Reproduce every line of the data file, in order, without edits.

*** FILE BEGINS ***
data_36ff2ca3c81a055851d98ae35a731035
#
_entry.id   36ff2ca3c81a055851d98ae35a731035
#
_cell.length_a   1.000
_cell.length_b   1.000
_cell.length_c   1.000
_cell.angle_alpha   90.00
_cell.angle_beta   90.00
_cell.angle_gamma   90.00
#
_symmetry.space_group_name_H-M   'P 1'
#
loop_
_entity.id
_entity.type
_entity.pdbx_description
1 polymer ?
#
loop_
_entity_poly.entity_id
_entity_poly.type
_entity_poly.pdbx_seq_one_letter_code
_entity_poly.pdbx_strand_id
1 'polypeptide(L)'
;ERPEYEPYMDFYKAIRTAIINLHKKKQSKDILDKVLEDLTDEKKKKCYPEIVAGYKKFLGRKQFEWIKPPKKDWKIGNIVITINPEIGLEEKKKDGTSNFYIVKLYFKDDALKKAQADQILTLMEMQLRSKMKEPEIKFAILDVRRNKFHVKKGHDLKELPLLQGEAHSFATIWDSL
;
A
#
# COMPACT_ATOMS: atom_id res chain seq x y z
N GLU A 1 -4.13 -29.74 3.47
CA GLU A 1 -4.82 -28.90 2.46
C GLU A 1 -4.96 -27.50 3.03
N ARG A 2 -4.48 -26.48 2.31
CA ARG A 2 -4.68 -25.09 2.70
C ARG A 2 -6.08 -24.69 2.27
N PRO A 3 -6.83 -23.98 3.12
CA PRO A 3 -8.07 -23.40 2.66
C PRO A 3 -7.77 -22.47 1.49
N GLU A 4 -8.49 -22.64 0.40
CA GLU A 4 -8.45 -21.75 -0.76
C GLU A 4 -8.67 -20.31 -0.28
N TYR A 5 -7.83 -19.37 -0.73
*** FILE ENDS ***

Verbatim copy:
data_36ff2ca3c81a055851d98ae35a731035
#
_entry.id   36ff2ca3c81a055851d98ae35a731035
#
_cell.length_a   1.000
_cell.length_b   1.000
_cell.length_c   1.000
_cell.angle_alpha   90.00
_cell.angle_beta   90.00
_cell.angle_gamma   90.00
#
_symmetry.space_group_name_H-M   'P 1'
#
loop_
_entity.id
_entity.type
_entity.pdbx_description
1 polymer ?
#
loop_
_entity_poly.entity_id
_entity_poly.type
_entity_poly.pdbx_seq_one_letter_code
_entity_poly.pdbx_strand_id
1 'polypeptide(L)'
;ERPEYEPYMDFYKAIRTAIINLHKKKQSKDILDKVLEDLTDEKKKKCYPEIVAGYKKFLGRKQFEWIKPPKKDWKIGNIVITINPEIGLEEKKKDGTSNFYIVKLYFKDDALKKAQADQILTLMEMQLRSKMKEPEIKFAILDVRRNKFHVKKGHDLKELPLLQGEAHSFATIWDSL
;
A
#
# COMPACT_ATOMS: atom_id res chain seq x y z
N GLU A 1 -4.13 -29.74 3.47
CA GLU A 1 -4.82 -28.90 2.46
C GLU A 1 -4.96 -27.50 3.03
N ARG A 2 -4.48 -26.48 2.31
CA ARG A 2 -4.68 -25.09 2.70
C ARG A 2 -6.08 -24.69 2.27
N PRO A 3 -6.83 -23.98 3.12
CA PRO A 3 -8.07 -23.40 2.66
C PRO A 3 -7.77 -22.47 1.49
N GLU A 4 -8.49 -22.64 0.40
CA GLU A 4 -8.45 -21.75 -0.76
C GLU A 4 -8.67 -20.31 -0.28
N TYR A 5 -7.83 -19.37 -0.73